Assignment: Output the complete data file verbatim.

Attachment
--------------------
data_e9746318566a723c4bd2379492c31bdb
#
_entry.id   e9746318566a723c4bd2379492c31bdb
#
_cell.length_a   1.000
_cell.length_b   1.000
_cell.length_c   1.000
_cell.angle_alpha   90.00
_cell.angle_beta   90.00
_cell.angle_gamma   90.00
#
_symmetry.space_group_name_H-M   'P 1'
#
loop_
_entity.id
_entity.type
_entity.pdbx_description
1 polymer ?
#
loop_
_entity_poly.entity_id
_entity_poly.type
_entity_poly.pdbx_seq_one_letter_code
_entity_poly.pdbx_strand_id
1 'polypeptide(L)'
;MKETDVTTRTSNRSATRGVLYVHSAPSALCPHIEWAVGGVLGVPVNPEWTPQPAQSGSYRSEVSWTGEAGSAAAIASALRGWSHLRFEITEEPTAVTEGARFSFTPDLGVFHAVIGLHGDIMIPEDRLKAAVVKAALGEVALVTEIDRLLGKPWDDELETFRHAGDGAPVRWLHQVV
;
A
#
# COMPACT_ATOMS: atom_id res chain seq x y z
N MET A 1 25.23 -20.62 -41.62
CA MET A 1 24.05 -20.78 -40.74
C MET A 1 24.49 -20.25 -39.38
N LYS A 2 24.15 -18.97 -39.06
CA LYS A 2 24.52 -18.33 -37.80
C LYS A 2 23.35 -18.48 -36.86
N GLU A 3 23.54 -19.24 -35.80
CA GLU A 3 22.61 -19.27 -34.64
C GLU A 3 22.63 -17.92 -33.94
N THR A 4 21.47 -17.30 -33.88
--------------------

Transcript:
data_e9746318566a723c4bd2379492c31bdb
#
_entry.id   e9746318566a723c4bd2379492c31bdb
#
_cell.length_a   1.000
_cell.length_b   1.000
_cell.length_c   1.000
_cell.angle_alpha   90.00
_cell.angle_beta   90.00
_cell.angle_gamma   90.00
#
_symmetry.space_group_name_H-M   'P 1'
#
loop_
_entity.id
_entity.type
_entity.pdbx_description
1 polymer ?
#
loop_
_entity_poly.entity_id
_entity_poly.type
_entity_poly.pdbx_seq_one_letter_code
_entity_poly.pdbx_strand_id
1 'polypeptide(L)'
;MKETDVTTRTSNRSATRGVLYVHSAPSALCPHIEWAVGGVLGVPVNPEWTPQPAQSGSYRSEVSWTGEAGSAAAIASALRGWSHLRFEITEEPTAVTEGARFSFTPDLGVFHAVIGLHGDIMIPEDRLKAAVVKAALGEVALVTEIDRLLGKPWDDELETFRHAGDGAPVRWLHQVV
;
A
#
# COMPACT_ATOMS: atom_id res chain seq x y z
N MET A 1 25.23 -20.62 -41.62
CA MET A 1 24.05 -20.78 -40.74
C MET A 1 24.49 -20.25 -39.38
N LYS A 2 24.15 -18.97 -39.06
CA LYS A 2 24.52 -18.33 -37.80
C LYS A 2 23.35 -18.48 -36.86
N GLU A 3 23.54 -19.24 -35.80
CA GLU A 3 22.61 -19.27 -34.64
C GLU A 3 22.63 -17.92 -33.94
N THR A 4 21.47 -17.30 -33.88